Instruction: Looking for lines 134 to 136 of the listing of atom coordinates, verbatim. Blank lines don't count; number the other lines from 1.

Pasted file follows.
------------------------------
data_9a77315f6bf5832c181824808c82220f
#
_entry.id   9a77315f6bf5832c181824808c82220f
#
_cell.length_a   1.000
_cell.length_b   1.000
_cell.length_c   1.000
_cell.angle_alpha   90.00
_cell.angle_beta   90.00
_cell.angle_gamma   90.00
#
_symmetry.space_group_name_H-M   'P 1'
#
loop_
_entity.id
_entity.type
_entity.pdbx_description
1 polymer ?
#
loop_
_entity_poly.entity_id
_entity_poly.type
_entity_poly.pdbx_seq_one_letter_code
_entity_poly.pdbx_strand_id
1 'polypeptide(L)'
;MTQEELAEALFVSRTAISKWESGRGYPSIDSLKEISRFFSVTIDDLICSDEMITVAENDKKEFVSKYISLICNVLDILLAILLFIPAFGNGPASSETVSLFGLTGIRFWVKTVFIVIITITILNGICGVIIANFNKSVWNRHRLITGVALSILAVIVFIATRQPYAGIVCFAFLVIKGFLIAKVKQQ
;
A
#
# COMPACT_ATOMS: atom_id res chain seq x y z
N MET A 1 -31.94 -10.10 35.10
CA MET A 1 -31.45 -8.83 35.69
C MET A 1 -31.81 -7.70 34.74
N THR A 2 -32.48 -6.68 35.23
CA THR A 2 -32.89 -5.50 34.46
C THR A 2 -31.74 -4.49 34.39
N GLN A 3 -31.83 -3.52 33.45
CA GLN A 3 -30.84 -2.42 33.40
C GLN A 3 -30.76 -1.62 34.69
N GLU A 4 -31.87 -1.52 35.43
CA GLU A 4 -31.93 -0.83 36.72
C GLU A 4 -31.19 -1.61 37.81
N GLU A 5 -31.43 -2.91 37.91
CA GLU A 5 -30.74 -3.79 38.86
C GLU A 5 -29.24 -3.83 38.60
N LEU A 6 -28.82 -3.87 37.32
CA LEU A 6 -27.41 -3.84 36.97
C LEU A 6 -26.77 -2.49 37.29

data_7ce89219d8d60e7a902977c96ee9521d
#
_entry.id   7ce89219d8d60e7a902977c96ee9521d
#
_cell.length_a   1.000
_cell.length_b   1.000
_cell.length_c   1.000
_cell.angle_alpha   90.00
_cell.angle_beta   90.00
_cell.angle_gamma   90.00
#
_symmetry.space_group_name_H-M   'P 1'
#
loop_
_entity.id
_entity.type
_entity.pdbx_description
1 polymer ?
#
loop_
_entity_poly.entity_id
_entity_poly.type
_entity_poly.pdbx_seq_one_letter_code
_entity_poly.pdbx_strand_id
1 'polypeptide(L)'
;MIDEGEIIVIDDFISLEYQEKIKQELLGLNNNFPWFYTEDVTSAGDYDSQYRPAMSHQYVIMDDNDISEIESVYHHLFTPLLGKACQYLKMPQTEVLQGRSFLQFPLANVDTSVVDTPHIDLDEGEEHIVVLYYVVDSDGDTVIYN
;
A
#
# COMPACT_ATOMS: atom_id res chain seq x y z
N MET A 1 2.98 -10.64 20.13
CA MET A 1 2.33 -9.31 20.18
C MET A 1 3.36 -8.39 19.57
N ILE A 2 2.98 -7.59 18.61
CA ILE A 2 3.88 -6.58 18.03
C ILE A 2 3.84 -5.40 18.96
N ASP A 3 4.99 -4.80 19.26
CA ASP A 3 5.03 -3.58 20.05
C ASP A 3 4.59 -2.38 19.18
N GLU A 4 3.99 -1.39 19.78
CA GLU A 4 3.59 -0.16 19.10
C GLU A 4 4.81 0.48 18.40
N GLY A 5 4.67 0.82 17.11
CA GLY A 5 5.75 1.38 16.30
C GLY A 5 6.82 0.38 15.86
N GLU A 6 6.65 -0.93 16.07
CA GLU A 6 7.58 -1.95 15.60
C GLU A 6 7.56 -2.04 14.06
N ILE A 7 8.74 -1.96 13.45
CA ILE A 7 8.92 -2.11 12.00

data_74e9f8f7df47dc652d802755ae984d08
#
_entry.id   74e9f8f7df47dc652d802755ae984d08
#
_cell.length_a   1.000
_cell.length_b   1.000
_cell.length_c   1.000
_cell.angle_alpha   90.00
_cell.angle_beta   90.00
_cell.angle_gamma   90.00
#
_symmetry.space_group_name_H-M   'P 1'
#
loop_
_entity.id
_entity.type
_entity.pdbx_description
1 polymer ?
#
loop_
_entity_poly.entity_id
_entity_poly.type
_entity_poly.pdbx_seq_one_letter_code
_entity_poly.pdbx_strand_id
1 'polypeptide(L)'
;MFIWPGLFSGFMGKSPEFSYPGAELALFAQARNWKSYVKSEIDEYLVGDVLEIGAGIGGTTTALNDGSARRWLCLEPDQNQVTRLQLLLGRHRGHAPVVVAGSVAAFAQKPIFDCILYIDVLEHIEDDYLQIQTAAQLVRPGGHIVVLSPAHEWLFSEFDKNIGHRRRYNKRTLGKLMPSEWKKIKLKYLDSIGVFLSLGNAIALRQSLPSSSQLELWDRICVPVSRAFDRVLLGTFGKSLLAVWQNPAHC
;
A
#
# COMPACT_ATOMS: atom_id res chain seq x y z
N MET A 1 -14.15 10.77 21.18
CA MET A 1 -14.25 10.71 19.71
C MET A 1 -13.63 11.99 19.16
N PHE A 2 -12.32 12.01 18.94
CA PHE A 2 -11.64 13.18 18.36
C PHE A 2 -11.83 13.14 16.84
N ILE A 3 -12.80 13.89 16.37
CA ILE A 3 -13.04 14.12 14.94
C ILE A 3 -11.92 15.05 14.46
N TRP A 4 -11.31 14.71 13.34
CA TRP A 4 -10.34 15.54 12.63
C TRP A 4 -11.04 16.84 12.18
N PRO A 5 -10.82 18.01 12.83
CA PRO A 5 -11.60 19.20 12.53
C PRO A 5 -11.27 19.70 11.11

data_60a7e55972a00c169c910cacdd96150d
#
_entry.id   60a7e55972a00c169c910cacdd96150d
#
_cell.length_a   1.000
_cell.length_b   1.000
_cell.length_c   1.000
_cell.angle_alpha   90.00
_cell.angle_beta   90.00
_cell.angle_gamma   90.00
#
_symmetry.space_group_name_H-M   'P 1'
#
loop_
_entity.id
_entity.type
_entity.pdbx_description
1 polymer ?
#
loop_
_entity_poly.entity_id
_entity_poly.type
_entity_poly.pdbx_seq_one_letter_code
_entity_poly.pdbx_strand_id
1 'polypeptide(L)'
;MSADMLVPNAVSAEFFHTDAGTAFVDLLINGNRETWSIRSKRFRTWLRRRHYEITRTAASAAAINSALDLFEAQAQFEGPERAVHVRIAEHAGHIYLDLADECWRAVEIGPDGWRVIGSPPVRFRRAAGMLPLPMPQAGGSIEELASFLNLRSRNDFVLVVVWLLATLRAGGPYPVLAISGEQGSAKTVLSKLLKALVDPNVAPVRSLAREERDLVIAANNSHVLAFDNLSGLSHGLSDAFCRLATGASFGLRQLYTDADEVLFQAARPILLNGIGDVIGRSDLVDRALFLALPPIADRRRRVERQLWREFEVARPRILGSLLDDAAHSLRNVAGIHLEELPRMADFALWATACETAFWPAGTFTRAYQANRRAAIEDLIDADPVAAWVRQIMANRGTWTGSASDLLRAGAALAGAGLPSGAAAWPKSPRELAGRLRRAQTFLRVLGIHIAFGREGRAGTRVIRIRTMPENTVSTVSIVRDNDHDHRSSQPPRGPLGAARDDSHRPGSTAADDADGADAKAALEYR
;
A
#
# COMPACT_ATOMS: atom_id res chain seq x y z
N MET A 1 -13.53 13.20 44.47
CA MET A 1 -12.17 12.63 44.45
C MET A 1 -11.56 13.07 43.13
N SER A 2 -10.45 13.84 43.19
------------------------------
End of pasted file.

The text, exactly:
C PHE A 2 -11.83 13.14 16.84
N ILE A 3 -12.80 13.89 16.37
CA ILE A 3 -13.04 14.12 14.94